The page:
I can picture Foodtowns staying open without lights, checking out people with calculators, imagine the PR they can claim afterwards, that's what they'll be thinking. Picture lines of people with full carts of WHATEVER they can find left on the shelves. (Even items that require refridgeration, I'm sure, because there ARE some stupid people out there, sorry)
Can you picture lines at gas stations where the power is still on? Cash only transactions. Town meetings to give people information announced by flyers? The one guy in the neighborhood with a gun, being asked by his neighbors to "keep an eye on my house, will ya?", while they leave for a "warming center". People not going to work because "heck, the electrics out there anyhow, what could I possibly get done, might as well enjoy this extra little holiday". People not going to work because they fear for their familys well being? Will there be a big "people not going to work" scenario? Can you picture the government sending out notice that "okay, let's all get back to work and see what we can do, even if the electric is off" kind of plea? Areas with power,..TVs on, will watch with complete disconnect. Bet THEY still don't buy necessities in THOSE areas,..couldn't possibly spread here, right? As long as it's not here in my neighborhood, it's okay. I say you can ONLY panic someone if it's in THEIR house, and then only if there's not someone on a TV telling them it's still going to be okay. -kritter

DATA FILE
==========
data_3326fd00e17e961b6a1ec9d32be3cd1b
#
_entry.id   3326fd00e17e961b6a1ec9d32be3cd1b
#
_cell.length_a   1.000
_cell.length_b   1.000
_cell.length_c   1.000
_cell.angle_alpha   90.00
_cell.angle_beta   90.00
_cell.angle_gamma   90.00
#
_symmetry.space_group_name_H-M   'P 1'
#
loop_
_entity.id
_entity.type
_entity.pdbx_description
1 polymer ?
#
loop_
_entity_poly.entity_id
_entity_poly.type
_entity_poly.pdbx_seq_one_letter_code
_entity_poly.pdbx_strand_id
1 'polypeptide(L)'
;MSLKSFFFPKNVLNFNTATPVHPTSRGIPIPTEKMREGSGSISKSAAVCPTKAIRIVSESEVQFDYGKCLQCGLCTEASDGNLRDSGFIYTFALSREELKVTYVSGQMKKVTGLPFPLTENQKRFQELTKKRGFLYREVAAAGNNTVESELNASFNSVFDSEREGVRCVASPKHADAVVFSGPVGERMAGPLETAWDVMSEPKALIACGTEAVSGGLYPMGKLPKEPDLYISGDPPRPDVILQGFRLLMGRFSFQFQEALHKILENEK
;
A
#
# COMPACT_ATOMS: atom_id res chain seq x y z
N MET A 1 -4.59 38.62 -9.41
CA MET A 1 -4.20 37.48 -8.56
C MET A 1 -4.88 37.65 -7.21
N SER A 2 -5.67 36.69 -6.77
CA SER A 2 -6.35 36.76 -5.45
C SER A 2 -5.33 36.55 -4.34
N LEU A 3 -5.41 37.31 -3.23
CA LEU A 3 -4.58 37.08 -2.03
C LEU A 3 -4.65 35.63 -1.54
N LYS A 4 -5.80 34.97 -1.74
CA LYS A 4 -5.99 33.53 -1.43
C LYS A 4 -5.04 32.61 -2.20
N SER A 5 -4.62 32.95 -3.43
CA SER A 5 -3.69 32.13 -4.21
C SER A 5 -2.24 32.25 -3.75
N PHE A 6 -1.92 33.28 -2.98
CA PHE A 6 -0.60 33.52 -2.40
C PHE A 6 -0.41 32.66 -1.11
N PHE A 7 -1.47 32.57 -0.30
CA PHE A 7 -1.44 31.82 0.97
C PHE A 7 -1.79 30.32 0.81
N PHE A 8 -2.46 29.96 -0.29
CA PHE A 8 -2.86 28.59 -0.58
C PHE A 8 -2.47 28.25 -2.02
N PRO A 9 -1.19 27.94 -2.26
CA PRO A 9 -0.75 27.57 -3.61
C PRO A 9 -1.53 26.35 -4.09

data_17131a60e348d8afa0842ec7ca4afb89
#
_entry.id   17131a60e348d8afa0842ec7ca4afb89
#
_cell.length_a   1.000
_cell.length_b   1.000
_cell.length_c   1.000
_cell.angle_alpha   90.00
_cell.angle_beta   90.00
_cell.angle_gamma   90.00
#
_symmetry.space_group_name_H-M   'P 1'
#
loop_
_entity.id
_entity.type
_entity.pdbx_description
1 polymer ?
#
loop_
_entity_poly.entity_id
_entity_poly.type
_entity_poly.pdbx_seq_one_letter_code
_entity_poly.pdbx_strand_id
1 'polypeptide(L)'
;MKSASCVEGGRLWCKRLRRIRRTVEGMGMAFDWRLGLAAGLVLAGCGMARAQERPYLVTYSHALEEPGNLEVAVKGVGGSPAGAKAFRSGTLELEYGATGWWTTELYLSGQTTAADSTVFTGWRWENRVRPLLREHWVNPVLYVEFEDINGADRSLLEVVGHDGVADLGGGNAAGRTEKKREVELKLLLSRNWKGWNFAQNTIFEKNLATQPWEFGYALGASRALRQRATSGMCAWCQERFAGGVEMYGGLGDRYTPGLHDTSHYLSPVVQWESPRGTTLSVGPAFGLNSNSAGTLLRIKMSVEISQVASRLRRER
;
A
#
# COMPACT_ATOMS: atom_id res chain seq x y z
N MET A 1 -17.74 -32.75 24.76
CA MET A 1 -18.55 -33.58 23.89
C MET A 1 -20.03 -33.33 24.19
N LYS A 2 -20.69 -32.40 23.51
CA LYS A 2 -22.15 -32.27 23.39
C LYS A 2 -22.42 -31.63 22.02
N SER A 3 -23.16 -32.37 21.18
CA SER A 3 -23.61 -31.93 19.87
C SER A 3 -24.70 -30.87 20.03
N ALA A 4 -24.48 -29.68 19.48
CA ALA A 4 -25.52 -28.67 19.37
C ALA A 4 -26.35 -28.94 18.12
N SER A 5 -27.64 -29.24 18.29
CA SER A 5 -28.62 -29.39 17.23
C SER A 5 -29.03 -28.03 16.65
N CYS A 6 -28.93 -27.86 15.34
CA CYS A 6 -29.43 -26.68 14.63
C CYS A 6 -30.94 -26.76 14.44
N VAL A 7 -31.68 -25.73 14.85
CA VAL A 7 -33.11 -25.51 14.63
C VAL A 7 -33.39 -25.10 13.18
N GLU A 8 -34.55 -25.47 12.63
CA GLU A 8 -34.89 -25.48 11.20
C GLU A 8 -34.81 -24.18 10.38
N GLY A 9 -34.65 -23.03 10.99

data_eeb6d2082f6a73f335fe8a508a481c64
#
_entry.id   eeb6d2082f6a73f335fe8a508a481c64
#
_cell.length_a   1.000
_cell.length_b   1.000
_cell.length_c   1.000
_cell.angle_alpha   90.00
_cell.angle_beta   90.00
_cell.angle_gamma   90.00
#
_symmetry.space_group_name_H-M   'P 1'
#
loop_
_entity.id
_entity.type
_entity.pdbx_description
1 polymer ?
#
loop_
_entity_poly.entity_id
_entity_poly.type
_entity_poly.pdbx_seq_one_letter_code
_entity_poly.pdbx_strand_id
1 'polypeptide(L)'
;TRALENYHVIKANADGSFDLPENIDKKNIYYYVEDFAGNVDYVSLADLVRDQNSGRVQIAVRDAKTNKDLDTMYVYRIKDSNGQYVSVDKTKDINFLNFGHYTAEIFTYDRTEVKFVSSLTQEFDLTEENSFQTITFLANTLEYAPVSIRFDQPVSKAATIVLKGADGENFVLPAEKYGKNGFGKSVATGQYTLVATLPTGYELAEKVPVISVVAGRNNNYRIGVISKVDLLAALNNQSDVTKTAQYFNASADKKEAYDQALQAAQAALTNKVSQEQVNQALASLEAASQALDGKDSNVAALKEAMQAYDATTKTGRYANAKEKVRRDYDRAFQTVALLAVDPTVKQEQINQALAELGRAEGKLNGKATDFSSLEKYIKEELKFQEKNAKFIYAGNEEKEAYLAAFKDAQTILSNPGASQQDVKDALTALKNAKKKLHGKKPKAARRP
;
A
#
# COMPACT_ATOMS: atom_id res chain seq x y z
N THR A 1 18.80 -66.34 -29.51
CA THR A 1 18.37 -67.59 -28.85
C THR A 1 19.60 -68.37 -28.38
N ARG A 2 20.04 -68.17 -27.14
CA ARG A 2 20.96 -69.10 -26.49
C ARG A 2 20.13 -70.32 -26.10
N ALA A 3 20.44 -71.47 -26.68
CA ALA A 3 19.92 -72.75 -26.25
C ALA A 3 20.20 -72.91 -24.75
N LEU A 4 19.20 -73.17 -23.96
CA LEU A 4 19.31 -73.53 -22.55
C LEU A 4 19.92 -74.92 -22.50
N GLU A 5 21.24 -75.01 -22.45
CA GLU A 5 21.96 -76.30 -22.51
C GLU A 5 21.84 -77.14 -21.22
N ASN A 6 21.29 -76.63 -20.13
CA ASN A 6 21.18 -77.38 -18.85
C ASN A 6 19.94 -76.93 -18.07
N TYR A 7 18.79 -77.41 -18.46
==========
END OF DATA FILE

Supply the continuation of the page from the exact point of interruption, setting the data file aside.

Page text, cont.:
-- kritter (email@example.com), August 24, 1999.
I asked whether purchasing alternative means of heating and cooking would be a good idea and got this (and other info) from a large electricity council a couple of weeks ago:
The Electric Utility Industry in [a state] continues to report that the likelihood of blackouts on December 31st, 1999 is the same as it is today or on any other day. Keep in mind that many industries, including large cities, are preparing for the unexpected. Many large cities may not expect any problems on December 31st, 1999 but feel it is in their best interest to prepare for problems anyway. You may also want to prepare for the unexpected. Consider it insurance.
Point: we may not have to wait until midnite.
-- regular (firstname.lastname@example.org), August 24, 1999.
I'm just guessing here, but is a lot of the Grid on UTC not EST?
Thus, the lights may go out at 9pm EST well before the ball drops.
Then again they might just stay on for a couple of weeks.
-- Its (All@Conpiracy.com), August 24, 1999.
I thought the grid was on GMT which means lights out at 6pm EST? NO ball droppings except those who didn't prepare or were dumb enough to even think about going to New York in the first place. Can you imagine a 100,000 pollies in one place? Just blows your mind.
-- y2k dave (email@example.com), August 24, 1999.
"Can you imagine a 100,000 pollies in one place? Just blows your mind."
I got such a huge laugh out of that line! I didn't realize the grid chips were all on the same time...I thought each was programmed for it's own time zone. Now that I say that out loud, I feel very very silly. Duh...! I'm taking Dec 31 off anyhow, as are probably most of you. I'll be glued to the news and a bottle of schnapps.
Besides that, I will wash every last article of clothing and bedding in this house, give the entire house one last good vacuum and scrub, everyone gets a long hot shower, and then that bathtub has to be filled with flushin' water. There will be a feast of club steaks and fresh fruit, and long swigs of tap water. -kritter
-- kritter (firstname.lastname@example.org), August 24, 1999.